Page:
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Bid to Win: How to Do Business with the City

Bid to Win: How to Do Business with the City

When you picture your ideal customer, who comes to mind? It may not be very obvious, but the City of Thunder Bay’s various departments present a sizeable demand for the products and services of your business. Every week, the City posts new tenders and bidding opportunities that are open to all qualified proponents.

Allan Hensel and Tina Caputo from the City of Thunder Bay’s Supply Management department know what it takes to submit a winning bid. Here’s the insider scoop on how your business can compete to win those city contracts:

  • Address the requirements – City Requests for Proposals (RFPs) will specifically list the requirements of the project, and businesses must directly address each item and demonstrate that they can satisfy the criteria. Tina advises, “Opinions do not matter when we’re evaluating a submission. Even if we are familiar with a company and their services, we can only consider the information they have provided in their submission.”
  • Consider the Evaluation Criteria – Criteria are weighted differently by a points system, so bidders must match the information they provide to how heavily each factor is weighted. Criteria that are most heavily weighted will warrant a greater detailed explanation.
  • Tip: Allow yourself enough time to submit a proper bid. Many bidders make the mistake of not having a full understanding of the document or the weight system. Alan advises bidders to take a thorough look at the request to learn exactly what it’s asking for. Check weekly for new tenders and RFPs to get an early start and allocate an appropriate amount of time to writing a detailed, top-scoring proposal.

  • Meet the prerequisites – All City contractors must provide their WSIB clearance and be prepared to meet all required safety legislation. Businesses should be prepared to bid by having these things already in place so that they are ready when the right tender or RFP is posted.
  • Build relationships – For projects that cost under $5,000, City departments do not have to conduct a competitive bid process, but rather choose the most beneficial and economical option. Allan and Tina advise companies to research departments and their supply needs and make cold calls to decision makers. Be persistent, but do not overwhelm them.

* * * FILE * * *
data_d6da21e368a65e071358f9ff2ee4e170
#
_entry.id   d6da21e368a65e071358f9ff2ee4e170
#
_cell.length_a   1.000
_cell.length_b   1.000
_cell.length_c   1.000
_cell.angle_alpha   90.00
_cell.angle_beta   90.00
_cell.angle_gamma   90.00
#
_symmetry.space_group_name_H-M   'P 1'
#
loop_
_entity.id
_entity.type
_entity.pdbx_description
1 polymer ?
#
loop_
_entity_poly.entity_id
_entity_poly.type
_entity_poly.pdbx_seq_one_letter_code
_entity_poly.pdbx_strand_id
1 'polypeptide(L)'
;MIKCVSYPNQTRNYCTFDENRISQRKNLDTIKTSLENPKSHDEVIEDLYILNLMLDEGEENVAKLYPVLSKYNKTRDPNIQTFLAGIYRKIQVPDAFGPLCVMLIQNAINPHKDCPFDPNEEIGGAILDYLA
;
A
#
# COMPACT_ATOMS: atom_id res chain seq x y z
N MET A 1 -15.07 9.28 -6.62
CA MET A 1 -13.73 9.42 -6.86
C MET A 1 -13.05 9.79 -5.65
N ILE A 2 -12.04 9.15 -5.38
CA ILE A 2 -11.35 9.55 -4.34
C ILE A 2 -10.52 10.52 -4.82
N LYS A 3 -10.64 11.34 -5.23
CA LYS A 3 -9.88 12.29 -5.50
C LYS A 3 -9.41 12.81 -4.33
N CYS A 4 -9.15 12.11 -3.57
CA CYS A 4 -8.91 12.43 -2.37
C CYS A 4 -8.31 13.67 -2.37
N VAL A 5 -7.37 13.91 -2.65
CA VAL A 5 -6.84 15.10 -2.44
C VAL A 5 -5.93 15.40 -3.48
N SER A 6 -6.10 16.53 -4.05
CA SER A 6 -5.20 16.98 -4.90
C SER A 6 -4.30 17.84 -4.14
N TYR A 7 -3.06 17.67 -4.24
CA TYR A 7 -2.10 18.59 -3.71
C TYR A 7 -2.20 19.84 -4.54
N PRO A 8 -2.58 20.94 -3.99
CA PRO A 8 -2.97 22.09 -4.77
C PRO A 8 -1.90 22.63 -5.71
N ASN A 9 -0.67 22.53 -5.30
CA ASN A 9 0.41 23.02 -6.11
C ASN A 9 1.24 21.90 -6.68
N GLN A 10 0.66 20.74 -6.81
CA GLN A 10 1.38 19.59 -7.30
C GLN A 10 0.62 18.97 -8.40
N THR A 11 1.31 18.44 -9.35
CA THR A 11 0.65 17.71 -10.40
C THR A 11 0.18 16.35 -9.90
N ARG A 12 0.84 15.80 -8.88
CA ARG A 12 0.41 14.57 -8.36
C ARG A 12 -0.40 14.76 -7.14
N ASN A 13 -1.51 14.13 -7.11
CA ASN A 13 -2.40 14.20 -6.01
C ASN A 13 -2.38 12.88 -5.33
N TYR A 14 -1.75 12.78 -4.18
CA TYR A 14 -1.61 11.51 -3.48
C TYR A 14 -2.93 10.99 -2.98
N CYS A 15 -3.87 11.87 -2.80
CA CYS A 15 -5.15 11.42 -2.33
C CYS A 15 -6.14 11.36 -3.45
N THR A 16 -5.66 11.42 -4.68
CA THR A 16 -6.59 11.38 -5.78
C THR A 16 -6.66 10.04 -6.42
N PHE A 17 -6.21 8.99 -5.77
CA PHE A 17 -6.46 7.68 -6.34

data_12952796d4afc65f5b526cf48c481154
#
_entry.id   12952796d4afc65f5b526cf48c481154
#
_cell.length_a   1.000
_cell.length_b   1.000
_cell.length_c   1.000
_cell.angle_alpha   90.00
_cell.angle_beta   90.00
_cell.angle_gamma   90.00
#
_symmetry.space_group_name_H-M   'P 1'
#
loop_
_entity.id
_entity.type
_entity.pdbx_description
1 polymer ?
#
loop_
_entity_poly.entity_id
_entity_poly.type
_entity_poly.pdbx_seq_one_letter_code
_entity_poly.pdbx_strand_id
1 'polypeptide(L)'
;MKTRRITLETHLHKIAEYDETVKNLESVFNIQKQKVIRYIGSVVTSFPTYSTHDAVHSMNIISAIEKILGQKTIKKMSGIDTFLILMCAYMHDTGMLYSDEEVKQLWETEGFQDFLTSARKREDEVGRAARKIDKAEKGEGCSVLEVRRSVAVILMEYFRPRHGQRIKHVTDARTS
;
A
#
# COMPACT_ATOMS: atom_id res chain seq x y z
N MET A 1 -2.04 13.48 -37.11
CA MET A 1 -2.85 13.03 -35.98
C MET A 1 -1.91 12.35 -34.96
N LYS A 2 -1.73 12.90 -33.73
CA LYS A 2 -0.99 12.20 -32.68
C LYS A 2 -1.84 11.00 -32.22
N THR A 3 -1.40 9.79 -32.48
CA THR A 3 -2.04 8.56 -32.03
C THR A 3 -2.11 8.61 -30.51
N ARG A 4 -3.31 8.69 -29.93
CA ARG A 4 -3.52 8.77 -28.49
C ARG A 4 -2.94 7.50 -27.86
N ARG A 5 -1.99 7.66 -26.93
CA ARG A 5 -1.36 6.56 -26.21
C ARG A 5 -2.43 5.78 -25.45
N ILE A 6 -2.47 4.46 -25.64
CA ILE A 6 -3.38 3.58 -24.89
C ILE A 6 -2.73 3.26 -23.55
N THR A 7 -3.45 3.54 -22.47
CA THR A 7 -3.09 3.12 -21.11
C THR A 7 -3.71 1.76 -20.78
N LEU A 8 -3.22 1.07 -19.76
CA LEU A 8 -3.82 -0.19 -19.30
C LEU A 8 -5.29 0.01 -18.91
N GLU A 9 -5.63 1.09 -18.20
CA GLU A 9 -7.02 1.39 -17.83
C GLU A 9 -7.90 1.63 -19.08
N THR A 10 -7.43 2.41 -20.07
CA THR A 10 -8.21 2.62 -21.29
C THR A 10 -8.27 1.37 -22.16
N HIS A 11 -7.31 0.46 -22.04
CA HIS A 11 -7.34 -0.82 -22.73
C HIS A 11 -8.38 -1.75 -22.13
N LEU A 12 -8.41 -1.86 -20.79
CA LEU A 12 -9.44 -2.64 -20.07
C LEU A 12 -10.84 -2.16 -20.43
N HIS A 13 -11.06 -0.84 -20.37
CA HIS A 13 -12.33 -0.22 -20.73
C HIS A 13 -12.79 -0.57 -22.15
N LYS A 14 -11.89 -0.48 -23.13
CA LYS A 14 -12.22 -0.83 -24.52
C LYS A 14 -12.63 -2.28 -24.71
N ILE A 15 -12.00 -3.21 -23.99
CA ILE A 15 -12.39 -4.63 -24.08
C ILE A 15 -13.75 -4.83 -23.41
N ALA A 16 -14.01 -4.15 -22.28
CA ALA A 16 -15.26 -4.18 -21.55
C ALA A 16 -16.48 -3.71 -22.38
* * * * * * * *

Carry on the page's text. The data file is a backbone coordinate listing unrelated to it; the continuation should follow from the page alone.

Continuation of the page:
• Tip: Always respond when a department directly sends you a request for a quote, even if you are unable to provide the product or service for that specific project. Thank them for their request and let them know that you hope to be considered for future projects.

  • Create value through partnerships. Can’t take on a project alone? Partner with another business to combine services and maximize value. Tina says, “Sometimes there is no one supplier who can meet the needs of a project, so if two businesses can work together to submit a joint proposal, it puts them at a huge advantage to other bidders.” Small businesses can also partner with larger companies as a sub-contractor.
  • Tip: New or inexperienced businesses can start with smaller projects and grow into larger proposals. Supply Management advises contractors to only take on as much work as they can handle.

  • Be competitive – The City will consider factors other than the price in evaluating a submission. It is committed to promoting sustainable and ethical procurement, and will favour companies that prove to exhibit environmental leadership and corporate social responsibility. Suppliers that provide value added perks such as free delivery and pickup, as well as other added bonuses will often be awarded additional points. Proving your business’s sustainable and ethical practices and offering to provide complementary services can boost your submission’s score by 5-10%.
  • Tip: If you’ve never worked for the City before, go above and beyond what is expected when you land your first contract. This creates a lasting impression and can help you to be awarded other jobs in the future that are procured outside of the RFP and tendering process.

  • Be timely – A department would rather not wait to have items ordered, so when a city department makes a request to your business, you will be more likely to make the sale if you have the needed items in stock and respond quickly to their inquiries. Seal the deal by offering to deliver the items promptly at no charge.

 

The Supply Management Division is responsible for providing centralized purchasing for all civic departments. Visit www.ThunderBay.ca to learn more and to view current tenders and requests for proposals.


The Thunder Bay Community Economic Development Commission (CEDC) and Thunder Bay and District Entrepreneur Centre offers FREE and confidential services to help small businesses start up, expand, and succeed. Their one-to-one business counselling, comprehensive information, consulting, and referral service make them a great first stop if you are starting a business or even thinking of starting a business. The Entrepreneur Centre (EC) can assist you to write a business plan, secure funding, and access other available resources. Call (807) 625-3960 to book an appointment or visit www.EntrepreneurCentre.ca.

Thunder Bay CEDC/Thunder Bay & District Entrepreneur Centre





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